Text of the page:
Eleanor Sebastian, Lewis Hinson, Robert Lowery, Charles W. Newhouser, Dennis Reynolds, Herbert Brown, Rudolph Singleton, James K. Rogers, Blane K. Lawson, Louie C. Hinson, Woody Nesbitt, Marion Pearson, Ronald D'anella, Walter Ewing, Leonard Bartlette and Coalition of Retired Military Veterans, Plaintiffs-appellants, v. United States, Defendant-appellee, 185 F.3d 1368 (Fed. Cir. 1999)Annotate this Case
United States Court of Appeals for the Federal Circuit
Appealed from: United States District Court for the District of South Carolina, Judge Patrick Michael DuffyMichael J. Kator, Kator, Scott & Parks, of Washington, DC, argued for plaintiffs-appellants.
E. Roy Hawkens, Attorney, Appellate Staff, Civil Division, Department of Justice, of Washington, DC, argued for defendant-appellee. With him on the brief was Barbara C. Biddle, Attorney. Of counsel on the brief was Lt. Col. Douglas Mickle, Office of the Judge Advocate General, U.S. Army Litigation Division, Department of the Army, of Arlington, Virginia.
Before NEWMAN, Circuit Judge, FRIEDMAN, Senior Circuit Judge, and MICHEL, Circuit Judge.
FRIEDMAN, Senior Circuit Judge.
The district court dismissed a complaint by retired career military personnel seeking just compensation for the government's alleged taking of their purported right to lifetime free medical care. We affirm.
* The appellants are retired career members of the military service, surviving spouses of deceased members, and an association of such persons (collectively, the Retirees). They filed a complaint in the United States District Court for the District of South Carolina seeking (1) a declaratory judgment that the government had taken their property without just compensation and (2) just compensation not exceeding $10,000 for each individual plaintiff.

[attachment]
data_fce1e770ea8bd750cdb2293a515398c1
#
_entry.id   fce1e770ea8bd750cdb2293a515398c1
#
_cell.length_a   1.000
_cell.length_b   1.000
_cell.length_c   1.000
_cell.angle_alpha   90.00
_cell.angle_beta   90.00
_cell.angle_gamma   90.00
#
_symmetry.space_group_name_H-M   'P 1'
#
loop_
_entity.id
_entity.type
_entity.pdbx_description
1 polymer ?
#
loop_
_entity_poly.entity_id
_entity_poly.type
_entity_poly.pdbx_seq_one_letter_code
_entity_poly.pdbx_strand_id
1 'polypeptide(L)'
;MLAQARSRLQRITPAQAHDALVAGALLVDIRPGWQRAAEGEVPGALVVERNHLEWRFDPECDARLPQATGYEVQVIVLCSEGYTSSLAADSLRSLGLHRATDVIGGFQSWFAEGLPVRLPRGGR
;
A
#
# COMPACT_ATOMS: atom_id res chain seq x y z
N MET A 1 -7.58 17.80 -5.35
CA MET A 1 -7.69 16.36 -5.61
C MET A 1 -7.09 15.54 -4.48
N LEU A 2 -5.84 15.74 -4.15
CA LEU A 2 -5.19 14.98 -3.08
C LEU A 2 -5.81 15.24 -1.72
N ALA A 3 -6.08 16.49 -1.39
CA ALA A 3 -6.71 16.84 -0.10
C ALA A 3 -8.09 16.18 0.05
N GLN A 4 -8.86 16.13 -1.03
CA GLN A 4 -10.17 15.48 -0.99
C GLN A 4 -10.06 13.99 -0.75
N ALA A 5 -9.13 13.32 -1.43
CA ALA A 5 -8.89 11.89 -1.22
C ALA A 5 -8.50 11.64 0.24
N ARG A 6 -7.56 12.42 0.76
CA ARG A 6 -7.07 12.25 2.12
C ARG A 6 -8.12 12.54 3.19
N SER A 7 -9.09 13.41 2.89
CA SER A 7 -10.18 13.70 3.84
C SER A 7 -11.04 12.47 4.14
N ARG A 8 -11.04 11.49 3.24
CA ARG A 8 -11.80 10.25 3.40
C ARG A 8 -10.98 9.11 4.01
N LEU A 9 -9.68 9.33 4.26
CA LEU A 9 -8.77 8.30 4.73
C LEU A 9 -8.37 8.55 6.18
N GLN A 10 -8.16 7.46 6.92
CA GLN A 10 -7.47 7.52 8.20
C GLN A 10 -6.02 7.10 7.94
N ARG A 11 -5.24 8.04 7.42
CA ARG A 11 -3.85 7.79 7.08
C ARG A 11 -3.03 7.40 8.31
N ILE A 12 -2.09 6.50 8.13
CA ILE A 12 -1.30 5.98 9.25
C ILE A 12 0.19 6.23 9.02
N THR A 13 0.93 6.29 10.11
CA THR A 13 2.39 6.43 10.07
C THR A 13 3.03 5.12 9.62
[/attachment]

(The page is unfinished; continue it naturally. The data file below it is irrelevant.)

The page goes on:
The complaint alleged that " [i]t was the practice of the military departments, stated and restated many times in service regulations, to use the promise of continued medical and dental care as a recruitment and retention tool"; that pursuant to this practice, each retiree was "promised, as an inducement to become a career military service member, that upon retirement his military health care benefits would continue, including dental care and prescription drugs, without cost to him or his survivors, so long as he and his dependents lived"; that the government " [i]nitially . . . did in fact live up to this promise and provided continued medical benefits to plaintiffs and other military retirees, their dependents and survivors without cost," but that " [i]n October 1995, the Secretary of Defense promulgated regulations implementing 'TRICARE,' a comprehensive redesign of the health benefits available to military retirees and their families" and this regulatory program "dramatically reduce [d] the value of medical benefits that are provided to military retirees."
The complaint further alleged that " [c]ontinued medical care was . . . a component of the compensation provided to plaintiffs as consideration for their commitment to continue with military service through retirement"; that " [t]hrough its implementation of TRICARE, [the government] has substantially diminished the coverage provided to military retirees and the value of that coverage"; and that the government's "actions in diminishing the value of plaintiffs' compensation is a taking of property for which plaintiffs' are entitled to just compensation."
On the government's motion, the district court dismissed the complaint. The court ruled that it lacked jurisdiction to grant the requested declaratory judgment - the Retirees do not challenge this ruling. With regard to the individual claims, the court concluded that they involved "a challenge to the decision of the military departments as to the manner in which to allocate health care resources, and . . . such military decisions are non-reviewable." Alternatively, the court held that the complaint did not state a claim upon which relief could be granted. After concluding that no statute or regulation granted the Retirees a right to the health benefits they claimed, the court stated: